Story Source:

The above story is based on materials provided by University of Pennsylvania School of Nursing. Note: Materials may be edited for content and length.


Cite This Page:

University of Pennsylvania School of Nursing. "Never too soon: Means to reduce violence may start in utero." ScienceDaily. ScienceDaily, 10 September 2011. <www.sciencedaily.com/releases/2011/09/110910135206.htm>.
University of Pennsylvania School of Nursing. (2011, September 10). Never too soon: Means to reduce violence may start in utero. ScienceDaily. Retrieved December 20, 2014 from www.sciencedaily.com/releases/2011/09/110910135206.htm
University of Pennsylvania School of Nursing. "Never too soon: Means to reduce violence may start in utero." ScienceDaily. www.sciencedaily.com/releases/2011/09/110910135206.htm (accessed December 20, 2014).

Share This


More From ScienceDaily



More Health & Medicine News

Saturday, December 20, 2014

Featured Research

from universities, journals, and other organizations


Featured Videos

from AP, Reuters, AFP, and other news services

The Best Tips to Curb Holiday Carbs

The Best Tips to Curb Holiday Carbs

Buzz60 (Dec. 19, 2014) It's hard to resist those delicious but fattening carbs we all crave during the winter months, but there are some ways to stay satisfied without consuming the extra calories. Vanessa Freeman (@VanessaFreeTV) has the details. Video provided by Buzz60
Powered by NewsLook.com
Sierra Leone Bikers Spread the Message to Fight Ebola

Sierra Leone Bikers Spread the Message to Fight Ebola

AFP (Dec. 19, 2014) More than 100 motorcyclists hit the road to spread awareness messages about Ebola. Nearly 7,000 people have now died from the virus, almost all of them in west Africa, according to the World Health Organization. Video provided by AFP
Powered by NewsLook.com
Researchers Test Colombian Village With High Alzheimer's Rates

Researchers Test Colombian Village With High Alzheimer's Rates

AFP (Dec. 19, 2014) In Yarumal, a village in N. Colombia, Alzheimer's has ravaged a disproportionately large number of families. A genetic "curse" that may pave the way for research on how to treat the disease that claims a new victim every four seconds. Duration: 02:42 Video provided by AFP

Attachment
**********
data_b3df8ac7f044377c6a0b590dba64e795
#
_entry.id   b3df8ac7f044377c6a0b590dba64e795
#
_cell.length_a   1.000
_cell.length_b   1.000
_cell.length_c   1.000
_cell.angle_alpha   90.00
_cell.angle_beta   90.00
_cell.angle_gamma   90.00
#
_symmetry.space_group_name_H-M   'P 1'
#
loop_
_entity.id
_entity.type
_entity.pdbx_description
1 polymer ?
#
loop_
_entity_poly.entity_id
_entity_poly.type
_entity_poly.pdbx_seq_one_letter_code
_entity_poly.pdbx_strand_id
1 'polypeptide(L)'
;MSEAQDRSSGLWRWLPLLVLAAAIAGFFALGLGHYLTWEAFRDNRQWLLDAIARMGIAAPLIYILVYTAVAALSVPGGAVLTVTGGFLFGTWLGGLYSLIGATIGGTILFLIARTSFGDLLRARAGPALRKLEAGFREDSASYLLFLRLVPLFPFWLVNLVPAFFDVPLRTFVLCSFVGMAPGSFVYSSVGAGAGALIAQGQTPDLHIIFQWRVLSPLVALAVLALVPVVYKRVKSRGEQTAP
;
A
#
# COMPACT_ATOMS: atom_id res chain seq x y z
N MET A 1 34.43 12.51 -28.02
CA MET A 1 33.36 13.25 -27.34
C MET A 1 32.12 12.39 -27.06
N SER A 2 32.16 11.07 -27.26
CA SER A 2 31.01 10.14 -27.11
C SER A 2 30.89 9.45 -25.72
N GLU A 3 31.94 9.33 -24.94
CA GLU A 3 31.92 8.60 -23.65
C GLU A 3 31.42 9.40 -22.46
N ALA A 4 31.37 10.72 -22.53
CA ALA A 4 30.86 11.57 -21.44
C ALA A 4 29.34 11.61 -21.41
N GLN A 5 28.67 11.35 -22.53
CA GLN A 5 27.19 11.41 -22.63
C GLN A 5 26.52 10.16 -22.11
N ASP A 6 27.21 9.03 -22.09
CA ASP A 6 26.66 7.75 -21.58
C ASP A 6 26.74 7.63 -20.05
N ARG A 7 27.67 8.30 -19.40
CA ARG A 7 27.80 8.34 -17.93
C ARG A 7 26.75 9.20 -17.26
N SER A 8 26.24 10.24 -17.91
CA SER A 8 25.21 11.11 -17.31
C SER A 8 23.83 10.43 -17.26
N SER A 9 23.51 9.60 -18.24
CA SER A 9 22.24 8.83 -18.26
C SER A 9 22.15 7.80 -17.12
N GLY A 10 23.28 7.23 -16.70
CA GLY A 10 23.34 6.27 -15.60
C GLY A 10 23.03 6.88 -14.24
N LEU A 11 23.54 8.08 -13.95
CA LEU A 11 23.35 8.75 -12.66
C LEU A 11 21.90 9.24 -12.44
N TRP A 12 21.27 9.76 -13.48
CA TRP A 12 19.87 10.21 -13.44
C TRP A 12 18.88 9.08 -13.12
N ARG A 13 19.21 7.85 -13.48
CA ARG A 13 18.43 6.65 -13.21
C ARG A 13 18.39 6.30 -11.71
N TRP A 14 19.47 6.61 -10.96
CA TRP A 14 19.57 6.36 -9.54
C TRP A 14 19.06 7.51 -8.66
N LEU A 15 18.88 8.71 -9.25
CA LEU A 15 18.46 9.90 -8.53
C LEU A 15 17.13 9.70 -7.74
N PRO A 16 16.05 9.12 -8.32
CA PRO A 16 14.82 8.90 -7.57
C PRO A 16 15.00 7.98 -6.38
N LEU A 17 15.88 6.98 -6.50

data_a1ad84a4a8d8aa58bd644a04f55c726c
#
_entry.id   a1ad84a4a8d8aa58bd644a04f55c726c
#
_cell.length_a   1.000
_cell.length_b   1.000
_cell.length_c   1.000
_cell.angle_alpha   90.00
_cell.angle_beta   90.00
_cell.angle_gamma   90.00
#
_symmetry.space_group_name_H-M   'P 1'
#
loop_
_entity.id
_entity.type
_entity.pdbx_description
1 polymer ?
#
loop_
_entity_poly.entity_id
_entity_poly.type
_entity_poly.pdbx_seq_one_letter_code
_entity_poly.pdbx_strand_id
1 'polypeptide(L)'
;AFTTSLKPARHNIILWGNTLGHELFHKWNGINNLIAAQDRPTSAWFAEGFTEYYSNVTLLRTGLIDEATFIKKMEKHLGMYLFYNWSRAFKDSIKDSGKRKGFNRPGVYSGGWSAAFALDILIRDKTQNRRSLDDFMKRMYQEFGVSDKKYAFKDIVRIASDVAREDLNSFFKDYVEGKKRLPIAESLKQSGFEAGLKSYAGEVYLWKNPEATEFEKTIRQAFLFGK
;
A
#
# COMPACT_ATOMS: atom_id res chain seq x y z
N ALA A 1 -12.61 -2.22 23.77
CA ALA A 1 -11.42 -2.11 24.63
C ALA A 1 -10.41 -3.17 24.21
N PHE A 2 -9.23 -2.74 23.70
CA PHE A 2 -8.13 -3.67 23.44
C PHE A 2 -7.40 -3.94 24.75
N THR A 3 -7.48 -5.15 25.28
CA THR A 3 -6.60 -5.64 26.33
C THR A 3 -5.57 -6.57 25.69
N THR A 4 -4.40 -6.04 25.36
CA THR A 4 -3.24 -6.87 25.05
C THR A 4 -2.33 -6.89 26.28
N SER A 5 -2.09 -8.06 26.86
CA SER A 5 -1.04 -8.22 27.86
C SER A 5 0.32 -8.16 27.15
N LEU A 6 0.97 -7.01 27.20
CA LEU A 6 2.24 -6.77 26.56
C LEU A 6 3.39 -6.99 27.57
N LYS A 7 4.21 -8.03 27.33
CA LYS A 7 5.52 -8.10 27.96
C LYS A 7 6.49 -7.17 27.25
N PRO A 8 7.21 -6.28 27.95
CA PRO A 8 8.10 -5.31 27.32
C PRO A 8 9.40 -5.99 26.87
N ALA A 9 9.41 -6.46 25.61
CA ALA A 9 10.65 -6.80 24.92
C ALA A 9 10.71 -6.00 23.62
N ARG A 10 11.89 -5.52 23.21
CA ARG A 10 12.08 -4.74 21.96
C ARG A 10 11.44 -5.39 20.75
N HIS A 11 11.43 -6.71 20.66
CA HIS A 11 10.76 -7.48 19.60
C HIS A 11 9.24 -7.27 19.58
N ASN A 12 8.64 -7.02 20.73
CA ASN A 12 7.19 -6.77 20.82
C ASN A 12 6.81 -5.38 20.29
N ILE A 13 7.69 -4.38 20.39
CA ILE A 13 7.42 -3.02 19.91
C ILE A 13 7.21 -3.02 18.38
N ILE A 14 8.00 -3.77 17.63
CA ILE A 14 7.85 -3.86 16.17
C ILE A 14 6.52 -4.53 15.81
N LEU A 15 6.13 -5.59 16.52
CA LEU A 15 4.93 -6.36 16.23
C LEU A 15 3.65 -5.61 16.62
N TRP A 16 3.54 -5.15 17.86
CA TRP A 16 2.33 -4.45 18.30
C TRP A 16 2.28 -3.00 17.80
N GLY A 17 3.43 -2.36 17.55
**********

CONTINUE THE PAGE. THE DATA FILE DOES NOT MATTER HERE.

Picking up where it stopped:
Powered by NewsLook.com
Double-Amputee Becomes First To Move Two Prosthetic Arms With His Mind

Double-Amputee Becomes First To Move Two Prosthetic Arms With His Mind

Buzz60 (Dec. 19, 2014) A double-amputee makes history by becoming the first person to wear and operate two prosthetic arms using only his mind. Jen Markham has the story. Video provided by Buzz60
Powered by NewsLook.com

Search ScienceDaily

Number of stories in archives: 140,361

Find with keyword(s):
Enter a keyword or phrase to search ScienceDaily for related topics and research stories.

Save/Print:
Share:

Breaking News:

Strange & Offbeat Stories


Health & Medicine

Mind & Brain

Living & Well

In Other News

... from NewsDaily.com

Science News

Health News

Environment News

Technology News



Save/Print:
Share:

Free Subscriptions


Get the latest science news with ScienceDaily's free email newsletters, updated daily and weekly. Or view hourly updated newsfeeds in your RSS reader:

Get Social & Mobile


Keep up to date with the latest news from ScienceDaily via social networks and mobile apps:

Have Feedback?


Tell us what you think of ScienceDaily -- we welcome both positive and negative comments. Have any problems using the site? Questions?
Mobile: iPhone Android Web
Follow: Facebook Twitter Google+
Subscribe: RSS Feeds Email Newsletters
Latest Headlines Health & Medicine Mind & Brain Space & Time Matter & Energy Computers & Math Plants & Animals Earth & Climate Fossils & Ruins